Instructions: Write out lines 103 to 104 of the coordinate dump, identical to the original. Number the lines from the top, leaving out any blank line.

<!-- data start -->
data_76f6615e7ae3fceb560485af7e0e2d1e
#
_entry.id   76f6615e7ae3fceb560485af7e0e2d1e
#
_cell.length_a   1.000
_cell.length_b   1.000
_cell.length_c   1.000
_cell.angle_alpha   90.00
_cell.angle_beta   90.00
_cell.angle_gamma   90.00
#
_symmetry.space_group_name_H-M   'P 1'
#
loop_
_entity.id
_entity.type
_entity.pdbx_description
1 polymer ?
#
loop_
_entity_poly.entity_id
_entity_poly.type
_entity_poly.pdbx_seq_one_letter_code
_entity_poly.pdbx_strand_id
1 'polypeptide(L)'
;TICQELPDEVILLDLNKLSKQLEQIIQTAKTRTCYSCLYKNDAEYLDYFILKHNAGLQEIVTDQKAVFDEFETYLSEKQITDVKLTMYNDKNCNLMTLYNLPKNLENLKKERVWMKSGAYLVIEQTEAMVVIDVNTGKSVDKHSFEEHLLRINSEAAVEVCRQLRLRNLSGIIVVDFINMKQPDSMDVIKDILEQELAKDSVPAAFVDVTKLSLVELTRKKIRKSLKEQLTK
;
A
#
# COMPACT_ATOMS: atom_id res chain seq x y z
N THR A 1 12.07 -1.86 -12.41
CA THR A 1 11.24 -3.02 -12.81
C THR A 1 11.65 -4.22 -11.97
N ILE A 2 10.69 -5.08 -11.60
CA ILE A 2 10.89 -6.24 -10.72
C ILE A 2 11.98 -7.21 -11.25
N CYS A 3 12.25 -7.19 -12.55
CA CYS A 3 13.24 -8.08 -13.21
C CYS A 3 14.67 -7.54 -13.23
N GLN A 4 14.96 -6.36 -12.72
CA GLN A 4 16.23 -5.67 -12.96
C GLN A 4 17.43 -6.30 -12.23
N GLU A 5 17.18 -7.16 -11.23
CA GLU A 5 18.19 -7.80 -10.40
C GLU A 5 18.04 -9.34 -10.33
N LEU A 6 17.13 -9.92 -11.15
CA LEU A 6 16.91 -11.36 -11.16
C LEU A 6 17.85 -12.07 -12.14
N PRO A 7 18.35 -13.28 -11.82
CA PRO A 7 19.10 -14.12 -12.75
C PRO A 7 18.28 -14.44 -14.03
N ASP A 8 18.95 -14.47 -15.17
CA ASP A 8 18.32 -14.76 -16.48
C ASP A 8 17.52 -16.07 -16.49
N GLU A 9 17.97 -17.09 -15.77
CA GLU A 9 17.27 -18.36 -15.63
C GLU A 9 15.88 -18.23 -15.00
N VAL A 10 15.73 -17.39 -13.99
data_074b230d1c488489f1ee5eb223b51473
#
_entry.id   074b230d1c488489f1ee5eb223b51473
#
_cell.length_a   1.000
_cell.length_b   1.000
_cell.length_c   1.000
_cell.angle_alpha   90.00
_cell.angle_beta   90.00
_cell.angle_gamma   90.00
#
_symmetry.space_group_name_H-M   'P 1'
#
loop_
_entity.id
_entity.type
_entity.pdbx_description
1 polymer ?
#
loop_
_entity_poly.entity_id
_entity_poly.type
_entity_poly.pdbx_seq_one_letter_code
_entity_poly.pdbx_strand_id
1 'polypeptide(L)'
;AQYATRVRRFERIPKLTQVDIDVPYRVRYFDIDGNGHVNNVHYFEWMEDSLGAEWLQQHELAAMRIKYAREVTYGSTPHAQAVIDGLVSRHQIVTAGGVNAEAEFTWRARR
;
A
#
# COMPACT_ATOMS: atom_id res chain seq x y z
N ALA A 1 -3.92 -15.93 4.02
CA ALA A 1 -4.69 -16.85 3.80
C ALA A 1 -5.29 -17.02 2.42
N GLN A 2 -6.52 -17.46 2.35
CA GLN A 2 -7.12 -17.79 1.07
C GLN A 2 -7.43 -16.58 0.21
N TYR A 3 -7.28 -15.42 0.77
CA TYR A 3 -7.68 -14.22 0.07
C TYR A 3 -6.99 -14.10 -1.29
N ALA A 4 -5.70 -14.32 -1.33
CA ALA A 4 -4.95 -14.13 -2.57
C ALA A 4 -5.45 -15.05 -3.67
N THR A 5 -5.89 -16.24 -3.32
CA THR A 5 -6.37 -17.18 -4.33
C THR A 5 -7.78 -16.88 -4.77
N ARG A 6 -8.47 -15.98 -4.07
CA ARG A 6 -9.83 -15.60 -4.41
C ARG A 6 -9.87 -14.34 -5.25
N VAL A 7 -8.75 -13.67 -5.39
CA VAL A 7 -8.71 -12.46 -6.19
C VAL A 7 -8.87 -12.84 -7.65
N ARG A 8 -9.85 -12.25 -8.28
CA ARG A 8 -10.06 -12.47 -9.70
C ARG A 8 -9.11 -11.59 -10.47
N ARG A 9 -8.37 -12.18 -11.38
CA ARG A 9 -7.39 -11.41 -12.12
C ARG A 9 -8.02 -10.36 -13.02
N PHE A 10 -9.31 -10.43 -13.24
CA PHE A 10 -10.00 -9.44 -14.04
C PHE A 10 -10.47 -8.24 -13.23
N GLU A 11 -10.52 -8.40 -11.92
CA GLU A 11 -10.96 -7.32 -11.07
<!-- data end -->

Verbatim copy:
C THR A 5 -7.78 -16.88 -4.77
N ARG A 6 -8.47 -15.98 -4.07